A few weeks ago we had a discussion about user stories, tasks and acceptance criteria. The aim was to discuss stories and acceptance criteria, how to format them and agree on a common language and understanding for these artefacts within our organisation.
User stories (and tasks)
At the moment we rely on stories written on post its to manage our development iterations. The detail of these stories isn’t as high as most would desire, leaving us with ambiguous, one or two word descriptions of a more complex requirement. As such tasks exist which try to fill a gap from an implementation perspective.
Mike Cohn defines a story as one thing a customer wants the system to do; others have also added that it should be something that can be scoped, agreed on, estimated and tested against. While our current story writing isn’t impeding us, and one or two words may suffice to communicate a common understanding amongst teams, there are benefits to fleshing out a story in the right format.
A good story should include the user’s perspective, a description of the requirement and the business benefit:
Title: E-mail results page
As a user looking to perform a comparison of different products
I want to email myself the results of my comparison
So that I can view my results offline (and speak to / argue with my missus about the best deal).
This is just one variation of the format. Others include In order to.., As a.., I want to..
For us, tasks evolved from somewhere and refer to implementation, which for something that should be accessible to the business is bad. While it isn’t criminal to think about implementation, especially for estimating complexity, those details are best left on your notepad rather than your story/kanban wall. Just because you’ve created your website and got it talking to your database doesn’t mean your story of making a blog is complete. Tasks don’t let us measure progress or describe testability; stories demonstrating business value and use cases do.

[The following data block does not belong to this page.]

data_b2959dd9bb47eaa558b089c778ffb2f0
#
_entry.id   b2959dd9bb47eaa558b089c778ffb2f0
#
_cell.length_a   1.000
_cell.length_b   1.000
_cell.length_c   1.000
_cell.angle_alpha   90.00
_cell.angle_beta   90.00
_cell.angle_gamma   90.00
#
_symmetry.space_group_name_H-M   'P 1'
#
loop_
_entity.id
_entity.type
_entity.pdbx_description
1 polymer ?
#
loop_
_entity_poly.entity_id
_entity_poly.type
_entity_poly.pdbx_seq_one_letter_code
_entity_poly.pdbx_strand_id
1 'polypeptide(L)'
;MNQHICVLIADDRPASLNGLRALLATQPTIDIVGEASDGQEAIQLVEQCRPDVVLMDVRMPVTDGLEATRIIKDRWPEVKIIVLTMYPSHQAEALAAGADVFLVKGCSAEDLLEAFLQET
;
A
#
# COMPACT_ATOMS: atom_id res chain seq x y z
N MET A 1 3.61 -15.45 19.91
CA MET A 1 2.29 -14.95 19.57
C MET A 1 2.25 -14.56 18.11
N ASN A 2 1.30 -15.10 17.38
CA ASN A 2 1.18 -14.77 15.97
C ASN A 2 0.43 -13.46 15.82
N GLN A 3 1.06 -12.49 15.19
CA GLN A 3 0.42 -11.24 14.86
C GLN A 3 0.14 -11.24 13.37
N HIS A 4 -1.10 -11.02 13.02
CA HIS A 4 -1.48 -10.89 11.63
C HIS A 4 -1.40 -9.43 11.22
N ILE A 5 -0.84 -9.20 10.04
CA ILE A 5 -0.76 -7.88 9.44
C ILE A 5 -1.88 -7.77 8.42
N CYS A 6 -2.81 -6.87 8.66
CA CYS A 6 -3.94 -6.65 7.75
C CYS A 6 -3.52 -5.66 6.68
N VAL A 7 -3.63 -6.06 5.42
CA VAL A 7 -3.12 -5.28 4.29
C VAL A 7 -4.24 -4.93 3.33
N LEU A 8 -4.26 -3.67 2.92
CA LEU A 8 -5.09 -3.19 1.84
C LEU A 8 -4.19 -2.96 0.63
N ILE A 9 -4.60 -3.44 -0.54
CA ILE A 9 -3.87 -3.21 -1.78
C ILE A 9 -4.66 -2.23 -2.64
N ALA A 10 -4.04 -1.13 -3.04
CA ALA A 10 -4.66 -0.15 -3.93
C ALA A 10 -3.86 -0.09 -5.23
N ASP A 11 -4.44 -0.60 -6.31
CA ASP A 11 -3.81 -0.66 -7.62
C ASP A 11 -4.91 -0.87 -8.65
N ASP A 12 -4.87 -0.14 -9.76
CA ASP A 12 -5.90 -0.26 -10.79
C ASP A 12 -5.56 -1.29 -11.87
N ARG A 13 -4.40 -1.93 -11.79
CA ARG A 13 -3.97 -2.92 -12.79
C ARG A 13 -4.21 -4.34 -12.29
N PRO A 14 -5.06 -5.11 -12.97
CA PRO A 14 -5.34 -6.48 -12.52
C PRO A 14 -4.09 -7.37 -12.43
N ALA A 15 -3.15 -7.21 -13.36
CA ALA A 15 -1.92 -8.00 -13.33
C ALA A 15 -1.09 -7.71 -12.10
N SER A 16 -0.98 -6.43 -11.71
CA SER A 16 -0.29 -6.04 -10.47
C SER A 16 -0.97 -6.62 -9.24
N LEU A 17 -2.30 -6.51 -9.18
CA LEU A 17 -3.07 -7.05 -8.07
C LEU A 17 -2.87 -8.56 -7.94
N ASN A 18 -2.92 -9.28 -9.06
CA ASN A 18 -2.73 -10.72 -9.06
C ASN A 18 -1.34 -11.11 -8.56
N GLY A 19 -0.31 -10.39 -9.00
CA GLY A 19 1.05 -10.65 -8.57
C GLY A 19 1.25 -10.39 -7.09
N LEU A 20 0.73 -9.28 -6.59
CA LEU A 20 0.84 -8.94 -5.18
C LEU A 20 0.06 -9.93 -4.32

User stories? Check. Burnt all those tasks? Check. What next?
Acceptance criteria, baby! Each story should have a number of acceptance criteria that describe a specific scenario or example. These will guide development, form the basis of your testing and ultimately indicate release-ability of the story. E.g. done, or done-done, or if youíre still kidding yourself, done-done-done-done (coded-testedhuh?tested?brokenfixed-retested-live).
Acceptance criteria look like:
Scenario 1: Clicking the link on the results page to enter my email address
Given I am on the results page
When I click on the link reading ‘E-mail yourself these results’
Then I should see a pop-up box asking for my name and email address
Secnario 2: Sending my results to a valid email address
Given I am on the results page
And I’ve clicked on the link to send the results to myself
When I enter a valid name and email address and hit the send button
Then The email should be sent
And A message should appear telling me so
The Given and the Then part can have extra And statements. The scenarios and examples covered in the criteria should include not only happy-paths but obscure, yet plausible routes through the system, e.g. what defines a valid name and email address?
From a development point of view, the behaviour described in well-written acceptance criteria will provide us with a starting point for BDD. Being an outside-in approach, you can drill down further and further to a unit level.
From a testing perspective, each acceptance criteria provides us with a minimum baseline to test for. Baseline because there’s all the other testing to do too, like integration (when you get more and more criteria and stories complete), browser compatibility, usability, exploratory etc. See http://whendoitest.com.
- How does this fit in with kanban? (Minimum Marketable Features…)
- How do you write stories and criteria when thinking about slices?
- Where should estimation fit in, per story?
- When do we write the acceptance criteria, in spec workshops? On demand?
- Can we make the acceptance criteria executable? Mmmmwwwwahaha now you’re talking!
I’ll try discuss some of the above soon.